A search for research methods physical activity in Library Search returns the following catalogue results. Note the type of content. There is a mixture of print and electronic texts.
This search finds matches in book and journal titles (and in brief details such as subject terms, contents page listing details). You can narrow your search to books only by using the 'resource type' filter on the left hand side of the page.
You can also use Library Search to check on the availability of print and online journal titles.
As you begin searching the research databases you may find references to particular journal articles that look interesting. Some databases only include short bibliographic details of articles with an abstract. If you want to read the full text you can use Library Search to discover if you have full text access.
In this example for the Research in Sports Medicine you can see that there is:
You can use the link to access the full-text.
Library Search is often a good starting point for introductory material, but if you want to research the global literature on a topic, and go beyond quick full text results, then you should follow up with a database search.
You can tailor your search more precisely using all the sophisticated functionality available on the research databases.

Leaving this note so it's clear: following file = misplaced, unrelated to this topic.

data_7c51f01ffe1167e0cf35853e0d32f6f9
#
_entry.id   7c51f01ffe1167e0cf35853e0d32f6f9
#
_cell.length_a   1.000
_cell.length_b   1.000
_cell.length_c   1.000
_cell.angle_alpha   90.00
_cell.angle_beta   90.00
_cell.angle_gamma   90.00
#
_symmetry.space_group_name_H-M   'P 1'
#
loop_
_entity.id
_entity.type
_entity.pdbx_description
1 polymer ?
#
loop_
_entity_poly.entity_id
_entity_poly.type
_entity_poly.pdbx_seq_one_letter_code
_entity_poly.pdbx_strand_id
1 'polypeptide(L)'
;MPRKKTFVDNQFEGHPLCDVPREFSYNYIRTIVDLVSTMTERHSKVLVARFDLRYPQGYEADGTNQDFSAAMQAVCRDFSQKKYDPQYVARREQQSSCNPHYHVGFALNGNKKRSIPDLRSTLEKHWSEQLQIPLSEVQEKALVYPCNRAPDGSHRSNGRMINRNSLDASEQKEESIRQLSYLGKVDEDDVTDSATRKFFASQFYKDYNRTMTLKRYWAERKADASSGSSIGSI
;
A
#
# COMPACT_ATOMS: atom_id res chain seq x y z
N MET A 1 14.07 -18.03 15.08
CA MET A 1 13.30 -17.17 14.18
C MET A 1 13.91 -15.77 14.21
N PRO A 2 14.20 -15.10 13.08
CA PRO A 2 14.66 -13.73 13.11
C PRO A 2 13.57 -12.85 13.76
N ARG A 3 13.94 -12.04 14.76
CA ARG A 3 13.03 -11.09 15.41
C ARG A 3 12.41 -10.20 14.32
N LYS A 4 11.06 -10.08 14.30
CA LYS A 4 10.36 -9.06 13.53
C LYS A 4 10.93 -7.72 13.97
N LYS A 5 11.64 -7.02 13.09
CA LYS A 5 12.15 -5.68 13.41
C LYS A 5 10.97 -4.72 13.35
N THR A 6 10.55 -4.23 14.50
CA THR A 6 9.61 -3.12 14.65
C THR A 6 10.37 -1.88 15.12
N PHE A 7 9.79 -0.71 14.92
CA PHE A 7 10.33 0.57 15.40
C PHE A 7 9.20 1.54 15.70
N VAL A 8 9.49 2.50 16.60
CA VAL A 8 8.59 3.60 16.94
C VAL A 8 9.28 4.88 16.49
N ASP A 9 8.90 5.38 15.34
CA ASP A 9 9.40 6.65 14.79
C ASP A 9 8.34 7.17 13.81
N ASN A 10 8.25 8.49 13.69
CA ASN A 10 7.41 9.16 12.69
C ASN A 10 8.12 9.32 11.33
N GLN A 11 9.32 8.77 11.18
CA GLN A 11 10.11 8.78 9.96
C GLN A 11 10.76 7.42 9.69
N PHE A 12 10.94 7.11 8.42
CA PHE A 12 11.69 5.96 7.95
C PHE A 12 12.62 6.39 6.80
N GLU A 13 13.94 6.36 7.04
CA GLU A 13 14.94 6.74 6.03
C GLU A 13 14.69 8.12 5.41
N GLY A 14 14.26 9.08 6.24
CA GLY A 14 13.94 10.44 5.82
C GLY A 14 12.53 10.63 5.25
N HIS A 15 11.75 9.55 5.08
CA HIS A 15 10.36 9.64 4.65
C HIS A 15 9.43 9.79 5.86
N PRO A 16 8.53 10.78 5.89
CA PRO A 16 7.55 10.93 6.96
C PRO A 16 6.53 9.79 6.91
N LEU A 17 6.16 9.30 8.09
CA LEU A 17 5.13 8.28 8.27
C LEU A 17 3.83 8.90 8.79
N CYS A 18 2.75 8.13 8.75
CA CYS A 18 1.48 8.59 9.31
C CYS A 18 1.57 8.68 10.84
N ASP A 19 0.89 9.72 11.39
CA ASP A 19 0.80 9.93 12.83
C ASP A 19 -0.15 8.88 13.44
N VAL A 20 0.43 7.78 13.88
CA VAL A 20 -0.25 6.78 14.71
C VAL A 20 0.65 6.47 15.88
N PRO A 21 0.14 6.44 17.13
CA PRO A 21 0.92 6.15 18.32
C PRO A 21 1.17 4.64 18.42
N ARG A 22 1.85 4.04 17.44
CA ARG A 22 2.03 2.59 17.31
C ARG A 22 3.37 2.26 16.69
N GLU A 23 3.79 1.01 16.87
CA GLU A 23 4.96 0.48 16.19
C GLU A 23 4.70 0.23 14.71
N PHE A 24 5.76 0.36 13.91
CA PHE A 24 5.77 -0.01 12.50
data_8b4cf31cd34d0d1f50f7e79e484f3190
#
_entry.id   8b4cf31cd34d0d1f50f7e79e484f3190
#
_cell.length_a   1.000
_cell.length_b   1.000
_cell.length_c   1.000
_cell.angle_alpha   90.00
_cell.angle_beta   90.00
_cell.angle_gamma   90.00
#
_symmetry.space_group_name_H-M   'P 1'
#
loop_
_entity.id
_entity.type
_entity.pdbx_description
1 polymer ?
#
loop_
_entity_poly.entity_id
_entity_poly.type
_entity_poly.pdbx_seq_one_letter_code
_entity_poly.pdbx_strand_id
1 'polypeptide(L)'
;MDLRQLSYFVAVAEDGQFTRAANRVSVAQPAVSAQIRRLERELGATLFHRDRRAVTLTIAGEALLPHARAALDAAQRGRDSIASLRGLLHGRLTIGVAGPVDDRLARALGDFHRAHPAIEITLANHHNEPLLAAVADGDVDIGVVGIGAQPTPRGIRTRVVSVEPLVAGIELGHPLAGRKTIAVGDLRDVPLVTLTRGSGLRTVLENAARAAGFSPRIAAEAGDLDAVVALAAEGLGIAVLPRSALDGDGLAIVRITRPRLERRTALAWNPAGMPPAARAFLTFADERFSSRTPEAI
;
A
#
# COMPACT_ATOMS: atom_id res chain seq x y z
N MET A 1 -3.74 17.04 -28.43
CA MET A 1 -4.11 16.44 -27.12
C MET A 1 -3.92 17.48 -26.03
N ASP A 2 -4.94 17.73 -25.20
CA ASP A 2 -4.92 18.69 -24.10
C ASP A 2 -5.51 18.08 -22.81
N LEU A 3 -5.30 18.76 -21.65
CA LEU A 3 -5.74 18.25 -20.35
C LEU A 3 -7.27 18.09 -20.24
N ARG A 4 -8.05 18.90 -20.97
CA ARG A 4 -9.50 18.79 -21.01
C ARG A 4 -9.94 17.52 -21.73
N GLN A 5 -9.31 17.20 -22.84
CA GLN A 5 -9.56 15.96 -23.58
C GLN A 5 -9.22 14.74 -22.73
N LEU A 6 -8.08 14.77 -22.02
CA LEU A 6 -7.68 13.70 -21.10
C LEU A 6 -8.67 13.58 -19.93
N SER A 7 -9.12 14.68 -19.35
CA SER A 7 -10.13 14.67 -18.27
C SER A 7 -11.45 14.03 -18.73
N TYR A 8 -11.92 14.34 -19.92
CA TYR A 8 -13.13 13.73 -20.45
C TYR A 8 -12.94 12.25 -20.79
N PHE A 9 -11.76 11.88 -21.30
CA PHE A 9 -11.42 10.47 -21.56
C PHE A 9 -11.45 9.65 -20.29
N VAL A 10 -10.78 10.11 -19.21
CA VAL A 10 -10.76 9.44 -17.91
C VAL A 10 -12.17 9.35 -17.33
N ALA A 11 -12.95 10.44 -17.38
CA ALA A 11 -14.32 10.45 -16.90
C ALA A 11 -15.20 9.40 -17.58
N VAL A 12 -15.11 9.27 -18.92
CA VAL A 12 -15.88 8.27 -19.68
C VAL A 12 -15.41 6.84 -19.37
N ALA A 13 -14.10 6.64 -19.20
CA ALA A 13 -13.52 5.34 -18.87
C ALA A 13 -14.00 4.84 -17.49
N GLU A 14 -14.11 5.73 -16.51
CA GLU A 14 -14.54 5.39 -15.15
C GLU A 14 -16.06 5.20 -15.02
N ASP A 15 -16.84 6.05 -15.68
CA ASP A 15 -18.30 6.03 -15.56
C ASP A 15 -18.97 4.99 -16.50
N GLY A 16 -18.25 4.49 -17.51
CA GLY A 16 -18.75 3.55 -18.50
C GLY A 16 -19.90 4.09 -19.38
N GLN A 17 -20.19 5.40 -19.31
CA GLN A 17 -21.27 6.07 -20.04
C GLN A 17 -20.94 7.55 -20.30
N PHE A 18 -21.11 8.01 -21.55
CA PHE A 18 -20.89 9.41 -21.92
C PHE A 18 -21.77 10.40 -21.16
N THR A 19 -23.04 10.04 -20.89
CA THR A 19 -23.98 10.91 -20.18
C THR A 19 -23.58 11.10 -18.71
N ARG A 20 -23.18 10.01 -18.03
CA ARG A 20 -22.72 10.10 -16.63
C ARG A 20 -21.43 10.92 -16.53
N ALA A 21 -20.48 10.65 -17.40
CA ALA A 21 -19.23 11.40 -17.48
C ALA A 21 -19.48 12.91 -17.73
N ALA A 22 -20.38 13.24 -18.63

To find databases, use the A-Z list.
See the next tab for help with finding the best databases for your topic.
Each entry in the A-Z database list has an information icon. Hover over that symbol for information about the content that is available in the database and an idea of why it might be useful for research purposes. Shown below is the information for Medline (PubMed), which is a valuable medical imaging research database.
You can scroll through the A-Z and choose a database if you know exactly what you are looking for.
Alternatively, you can select your subject from the drop down subject menu to see a subset of resources in that category.
The subject listings will highlight the 'core resources'; these are key databases that are likely to be of interest to anyone studying and researching in that area.
Research material can be drawn from a wide range of different types of information. You may wish to use specialist sources such as anatomy resources, news items and statistical data.
Find out more by visiting the Searching for specific types of information libguide.
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